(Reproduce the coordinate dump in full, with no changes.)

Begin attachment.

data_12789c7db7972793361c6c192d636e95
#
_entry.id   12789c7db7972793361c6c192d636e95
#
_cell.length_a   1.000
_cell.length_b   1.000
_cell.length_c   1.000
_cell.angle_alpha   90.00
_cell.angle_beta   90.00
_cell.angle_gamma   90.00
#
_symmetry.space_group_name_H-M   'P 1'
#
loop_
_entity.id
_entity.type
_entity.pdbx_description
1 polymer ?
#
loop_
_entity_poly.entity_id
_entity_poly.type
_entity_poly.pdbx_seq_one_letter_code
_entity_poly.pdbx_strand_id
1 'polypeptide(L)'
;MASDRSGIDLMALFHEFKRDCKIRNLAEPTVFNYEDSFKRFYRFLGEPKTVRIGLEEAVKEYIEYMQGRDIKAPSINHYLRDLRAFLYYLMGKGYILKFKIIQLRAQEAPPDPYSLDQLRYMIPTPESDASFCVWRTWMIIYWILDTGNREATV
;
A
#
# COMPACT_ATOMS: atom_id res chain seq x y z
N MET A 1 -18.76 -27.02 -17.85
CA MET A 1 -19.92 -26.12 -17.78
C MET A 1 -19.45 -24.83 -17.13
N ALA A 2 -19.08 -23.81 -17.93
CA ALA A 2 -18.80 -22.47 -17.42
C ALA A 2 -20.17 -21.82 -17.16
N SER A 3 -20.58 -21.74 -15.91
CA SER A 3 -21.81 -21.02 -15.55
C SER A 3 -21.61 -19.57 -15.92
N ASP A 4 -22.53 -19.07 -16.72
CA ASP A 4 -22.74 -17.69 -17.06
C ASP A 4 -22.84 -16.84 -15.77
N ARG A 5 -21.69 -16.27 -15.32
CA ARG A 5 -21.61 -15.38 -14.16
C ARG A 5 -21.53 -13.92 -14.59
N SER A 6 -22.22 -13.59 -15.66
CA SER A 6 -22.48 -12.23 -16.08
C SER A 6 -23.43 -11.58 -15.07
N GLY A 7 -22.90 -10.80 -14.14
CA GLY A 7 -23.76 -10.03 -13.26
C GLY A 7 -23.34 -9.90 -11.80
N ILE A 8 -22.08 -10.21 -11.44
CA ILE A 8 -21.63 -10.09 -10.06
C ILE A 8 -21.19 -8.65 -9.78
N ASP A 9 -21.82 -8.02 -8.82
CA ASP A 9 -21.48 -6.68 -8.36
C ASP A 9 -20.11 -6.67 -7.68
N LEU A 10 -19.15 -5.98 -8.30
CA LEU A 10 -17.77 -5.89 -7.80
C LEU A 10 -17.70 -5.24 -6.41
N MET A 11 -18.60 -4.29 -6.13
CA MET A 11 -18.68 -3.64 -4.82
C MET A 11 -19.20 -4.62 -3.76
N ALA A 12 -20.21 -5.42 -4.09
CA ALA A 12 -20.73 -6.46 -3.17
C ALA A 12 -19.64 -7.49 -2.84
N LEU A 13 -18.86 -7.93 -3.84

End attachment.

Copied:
data_12789c7db7972793361c6c192d636e95
#
_entry.id   12789c7db7972793361c6c192d636e95
#
_cell.length_a   1.000
_cell.length_b   1.000
_cell.length_c   1.000
_cell.angle_alpha   90.00
_cell.angle_beta   90.00
_cell.angle_gamma   90.00
#
_symmetry.space_group_name_H-M   'P 1'
#
loop_
_entity.id
_entity.type
_entity.pdbx_description
1 polymer ?
#
loop_
_entity_poly.entity_id
_entity_poly.type
_entity_poly.pdbx_seq_one_letter_code
_entity_poly.pdbx_strand_id
1 'polypeptide(L)'
;MASDRSGIDLMALFHEFKRDCKIRNLAEPTVFNYEDSFKRFYRFLGEPKTVRIGLEEAVKEYIEYMQGRDIKAPSINHYLRDLRAFLYYLMGKGYILKFKIIQLRAQEAPPDPYSLDQLRYMIPTPESDASFCVWRTWMIIYWILDTGNREATV
;
A
#
# COMPACT_ATOMS: atom_id res chain seq x y z
N MET A 1 -18.76 -27.02 -17.85
CA MET A 1 -19.92 -26.12 -17.78
C MET A 1 -19.45 -24.83 -17.13
N ALA A 2 -19.08 -23.81 -17.93
CA ALA A 2 -18.80 -22.47 -17.42
C ALA A 2 -20.17 -21.82 -17.16
N SER A 3 -20.58 -21.74 -15.91
CA SER A 3 -21.81 -21.02 -15.55
C SER A 3 -21.61 -19.57 -15.92
N ASP A 4 -22.53 -19.07 -16.72
CA ASP A 4 -22.74 -17.69 -17.06
C ASP A 4 -22.84 -16.84 -15.77
N ARG A 5 -21.69 -16.27 -15.32
CA ARG A 5 -21.61 -15.38 -14.16
C ARG A 5 -21.53 -13.92 -14.59
N SER A 6 -22.22 -13.59 -15.66
CA SER A 6 -22.48 -12.23 -16.08
C SER A 6 -23.43 -11.58 -15.07
N GLY A 7 -22.90 -10.80 -14.14
CA GLY A 7 -23.76 -10.03 -13.26
C GLY A 7 -23.34 -9.90 -11.80
N ILE A 8 -22.08 -10.21 -11.44
CA ILE A 8 -21.63 -10.09 -10.06
C ILE A 8 -21.19 -8.65 -9.78
N ASP A 9 -21.82 -8.02 -8.82
CA ASP A 9 -21.48 -6.68 -8.36
C ASP A 9 -20.11 -6.67 -7.68
N LEU A 10 -19.15 -5.98 -8.30
CA LEU A 10 -17.77 -5.89 -7.80
C LEU A 10 -17.70 -5.24 -6.41
N MET A 11 -18.60 -4.29 -6.13
CA MET A 11 -18.68 -3.64 -4.82
C MET A 11 -19.20 -4.62 -3.76
N ALA A 12 -20.21 -5.42 -4.09
CA ALA A 12 -20.73 -6.46 -3.17
C ALA A 12 -19.64 -7.49 -2.84
N LEU A 13 -18.86 -7.93 -3.84